On a cold November day, seven girls stand on a stage in front of their community singing and dancing to a song they wrote about sanitation. Here in the remote village of Laprak, the fog hangs so thick the girls seem to almost disappear into it, but their voices carry way out into the crowd:
“Pay attention to hygiene, you could save your life by being clean!”
Small children imitate the girls’ dance steps as their teachers clap along and beam with pride. A young boy accompanies them with loud thwacks on a traditional Nepali drum.
It has been a tough two years in Laprak with few occasions to celebrate. Most of the families have only lived at this displacement site since the earthquake and its subsequent landslides ripped through their villages two years ago, taking everything in their path.
“That was the day of sadness,” says one of the young performers, Srijana Gurung. “People were running and shouting with fear. It was hard to find a safe place. I felt like we would die soon.”
Srijana’s family decided to stay in their original village, despite losing their house and the risk of more landslides. Her friends, who had moved to the camp, told her about how they had to deal with violence and the consequences of alcohol abuse in the close quarters of their temporary shelters. The girls said they were also sexually harassed by boys.
These are common occurrences after disasters when lack of safe shelter and disruptions to normal social networks put women and girls at greater risk of exploitation. To address the situation, the EU Humanitarian Aid has funded “Her Turn” workshops for adolescent girls, which help empower them to recognise and avoid such risks. Implemented by People in Need (PIN)’s local partner, Hamro Palo, the workshops also teach female adolescents about health issues such as menstrual hygiene management, and safety concerns such as trafficking and child marriage.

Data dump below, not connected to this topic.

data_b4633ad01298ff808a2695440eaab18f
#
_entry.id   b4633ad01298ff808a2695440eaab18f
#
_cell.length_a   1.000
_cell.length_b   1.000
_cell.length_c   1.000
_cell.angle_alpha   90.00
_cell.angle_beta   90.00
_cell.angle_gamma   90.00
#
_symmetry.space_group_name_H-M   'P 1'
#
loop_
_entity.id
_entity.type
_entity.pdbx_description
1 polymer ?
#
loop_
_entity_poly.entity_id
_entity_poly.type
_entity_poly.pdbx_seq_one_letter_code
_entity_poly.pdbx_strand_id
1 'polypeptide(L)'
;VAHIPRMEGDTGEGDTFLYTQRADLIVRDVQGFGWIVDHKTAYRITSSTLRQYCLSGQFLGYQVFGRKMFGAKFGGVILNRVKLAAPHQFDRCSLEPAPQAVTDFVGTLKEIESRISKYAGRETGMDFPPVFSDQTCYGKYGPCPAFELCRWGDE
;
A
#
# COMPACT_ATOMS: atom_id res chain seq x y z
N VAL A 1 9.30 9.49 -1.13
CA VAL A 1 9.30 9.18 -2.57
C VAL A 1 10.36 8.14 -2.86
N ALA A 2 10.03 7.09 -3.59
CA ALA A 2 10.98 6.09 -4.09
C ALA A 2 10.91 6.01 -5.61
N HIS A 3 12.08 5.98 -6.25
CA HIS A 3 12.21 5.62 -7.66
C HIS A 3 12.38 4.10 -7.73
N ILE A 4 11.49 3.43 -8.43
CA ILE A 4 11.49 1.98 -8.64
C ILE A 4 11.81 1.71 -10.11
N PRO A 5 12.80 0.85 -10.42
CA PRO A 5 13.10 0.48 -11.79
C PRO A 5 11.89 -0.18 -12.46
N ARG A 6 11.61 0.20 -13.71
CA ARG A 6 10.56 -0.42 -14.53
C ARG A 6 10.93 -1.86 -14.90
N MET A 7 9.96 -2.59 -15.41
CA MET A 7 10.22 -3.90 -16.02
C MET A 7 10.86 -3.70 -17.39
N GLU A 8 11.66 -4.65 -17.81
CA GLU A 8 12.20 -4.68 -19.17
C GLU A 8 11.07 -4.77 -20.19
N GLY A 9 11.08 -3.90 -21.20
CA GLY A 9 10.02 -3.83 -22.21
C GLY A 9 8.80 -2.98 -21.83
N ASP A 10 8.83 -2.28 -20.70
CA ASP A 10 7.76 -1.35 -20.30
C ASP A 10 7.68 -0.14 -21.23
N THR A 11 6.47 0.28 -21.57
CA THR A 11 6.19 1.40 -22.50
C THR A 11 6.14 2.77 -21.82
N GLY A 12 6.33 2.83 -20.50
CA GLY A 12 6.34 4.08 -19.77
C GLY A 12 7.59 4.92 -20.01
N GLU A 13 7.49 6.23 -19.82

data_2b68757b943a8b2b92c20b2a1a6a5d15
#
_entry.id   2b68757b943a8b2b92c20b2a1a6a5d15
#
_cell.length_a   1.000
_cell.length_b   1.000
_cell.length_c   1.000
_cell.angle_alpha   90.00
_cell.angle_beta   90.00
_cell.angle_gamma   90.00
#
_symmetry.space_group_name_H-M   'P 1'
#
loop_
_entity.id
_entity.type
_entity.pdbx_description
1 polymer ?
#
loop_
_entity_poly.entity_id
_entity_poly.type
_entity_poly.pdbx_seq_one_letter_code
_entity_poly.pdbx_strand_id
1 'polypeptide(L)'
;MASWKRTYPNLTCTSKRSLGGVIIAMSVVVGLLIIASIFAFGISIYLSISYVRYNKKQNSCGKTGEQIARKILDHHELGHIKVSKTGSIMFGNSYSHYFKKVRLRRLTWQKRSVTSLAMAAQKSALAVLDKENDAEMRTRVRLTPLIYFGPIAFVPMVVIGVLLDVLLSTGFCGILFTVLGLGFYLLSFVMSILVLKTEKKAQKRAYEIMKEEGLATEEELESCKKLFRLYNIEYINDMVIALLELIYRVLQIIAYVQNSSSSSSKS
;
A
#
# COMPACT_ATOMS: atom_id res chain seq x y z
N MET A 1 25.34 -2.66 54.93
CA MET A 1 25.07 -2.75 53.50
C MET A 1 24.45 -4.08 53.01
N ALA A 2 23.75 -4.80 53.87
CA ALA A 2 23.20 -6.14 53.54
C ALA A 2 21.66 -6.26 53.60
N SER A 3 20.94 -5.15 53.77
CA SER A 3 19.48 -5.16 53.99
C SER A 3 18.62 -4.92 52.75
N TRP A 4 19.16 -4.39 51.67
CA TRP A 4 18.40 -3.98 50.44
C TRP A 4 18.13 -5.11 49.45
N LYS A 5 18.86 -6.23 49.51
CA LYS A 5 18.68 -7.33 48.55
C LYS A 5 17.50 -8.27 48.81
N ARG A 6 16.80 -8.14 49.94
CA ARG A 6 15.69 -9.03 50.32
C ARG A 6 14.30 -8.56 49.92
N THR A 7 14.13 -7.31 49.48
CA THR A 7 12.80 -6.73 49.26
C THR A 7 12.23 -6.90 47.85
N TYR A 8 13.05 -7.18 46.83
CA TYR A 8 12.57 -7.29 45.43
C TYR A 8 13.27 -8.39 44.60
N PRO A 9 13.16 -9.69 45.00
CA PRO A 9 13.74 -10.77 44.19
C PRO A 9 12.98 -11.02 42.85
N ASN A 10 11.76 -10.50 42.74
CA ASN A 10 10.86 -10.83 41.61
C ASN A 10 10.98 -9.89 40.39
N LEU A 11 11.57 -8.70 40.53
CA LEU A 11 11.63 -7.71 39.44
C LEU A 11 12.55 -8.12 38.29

Raising awareness among girls
“Some families think it’s safer for their adolescent daughters to be married”, says PIN Programme Manager Ola Perczynska. “But in reality child brides are at a higher risk of domestic violence, sexual abuse, health complications from early childbirth, and they are very likely to drop out of school.”
“I knew about human trafficking, but I didn’t know how to avoid it. I learned that if a stranger comes to the village offering us something good we should be sceptical,” says 14-year-old Srijana Gurung who also learnt not to be afraid of reporting suspicions to the police. “I used to think that we shouldn’t report cases to the police because I would get in trouble from them.”
Aasmani Gurung, another one of the young singers, is bringing what she learnt back home – she has convinced her family members to brush their teeth twice a day, and even tackled domestic violence. “I used to think that when parents fight, I should cry,” the 15-year-old confides. After learning the meaning of “domestic violence”, she realised it had been happening at home, and now she knows there are ways to address it. “We can go to a trusted person for help,” she adds.
For adolescent girls like Aasmani and Srijana, teaching their parents, let alone standing in front of whole communities, is a big deal. It is not something Aasmani would have done before the workshops. “I’m much more confident now than I was before.”